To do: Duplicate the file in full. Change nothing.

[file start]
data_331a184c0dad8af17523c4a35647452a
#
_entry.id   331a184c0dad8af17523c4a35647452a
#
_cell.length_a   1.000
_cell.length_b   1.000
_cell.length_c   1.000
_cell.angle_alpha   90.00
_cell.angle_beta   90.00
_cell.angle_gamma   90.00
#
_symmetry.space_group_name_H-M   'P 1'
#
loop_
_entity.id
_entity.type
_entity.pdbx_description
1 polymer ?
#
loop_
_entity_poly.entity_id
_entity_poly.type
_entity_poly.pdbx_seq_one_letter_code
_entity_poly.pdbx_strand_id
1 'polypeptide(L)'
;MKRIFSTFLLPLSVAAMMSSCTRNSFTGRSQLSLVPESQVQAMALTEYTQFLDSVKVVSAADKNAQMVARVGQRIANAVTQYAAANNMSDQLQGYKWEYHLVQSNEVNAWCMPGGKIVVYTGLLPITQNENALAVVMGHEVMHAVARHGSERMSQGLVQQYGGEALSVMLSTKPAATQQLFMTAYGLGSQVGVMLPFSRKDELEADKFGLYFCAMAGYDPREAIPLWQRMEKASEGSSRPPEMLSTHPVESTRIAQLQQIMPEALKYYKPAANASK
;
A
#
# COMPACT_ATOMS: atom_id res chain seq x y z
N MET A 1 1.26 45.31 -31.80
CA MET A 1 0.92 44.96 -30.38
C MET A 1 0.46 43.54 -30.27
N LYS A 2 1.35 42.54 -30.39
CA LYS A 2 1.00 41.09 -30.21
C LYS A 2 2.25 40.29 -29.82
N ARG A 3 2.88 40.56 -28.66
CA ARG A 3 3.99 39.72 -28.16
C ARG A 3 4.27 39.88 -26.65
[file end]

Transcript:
data_331a184c0dad8af17523c4a35647452a
#
_entry.id   331a184c0dad8af17523c4a35647452a
#
_cell.length_a   1.000
_cell.length_b   1.000
_cell.length_c   1.000
_cell.angle_alpha   90.00
_cell.angle_beta   90.00
_cell.angle_gamma   90.00
#
_symmetry.space_group_name_H-M   'P 1'
#
loop_
_entity.id
_entity.type
_entity.pdbx_description
1 polymer ?
#
loop_
_entity_poly.entity_id
_entity_poly.type
_entity_poly.pdbx_seq_one_letter_code
_entity_poly.pdbx_strand_id
1 'polypeptide(L)'
;MKRIFSTFLLPLSVAAMMSSCTRNSFTGRSQLSLVPESQVQAMALTEYTQFLDSVKVVSAADKNAQMVARVGQRIANAVTQYAAANNMSDQLQGYKWEYHLVQSNEVNAWCMPGGKIVVYTGLLPITQNENALAVVMGHEVMHAVARHGSERMSQGLVQQYGGEALSVMLSTKPAATQQLFMTAYGLGSQVGVMLPFSRKDELEADKFGLYFCAMAGYDPREAIPLWQRMEKASEGSSRPPEMLSTHPVESTRIAQLQQIMPEALKYYKPAANASK
;
A
#
# COMPACT_ATOMS: atom_id res chain seq x y z
N MET A 1 1.26 45.31 -31.80
CA MET A 1 0.92 44.96 -30.38
C MET A 1 0.46 43.54 -30.27
N LYS A 2 1.35 42.54 -30.39
CA LYS A 2 1.00 41.09 -30.21
C LYS A 2 2.25 40.29 -29.82
N ARG A 3 2.88 40.56 -28.66
CA ARG A 3 3.99 39.72 -28.16
C ARG A 3 4.27 39.88 -26.65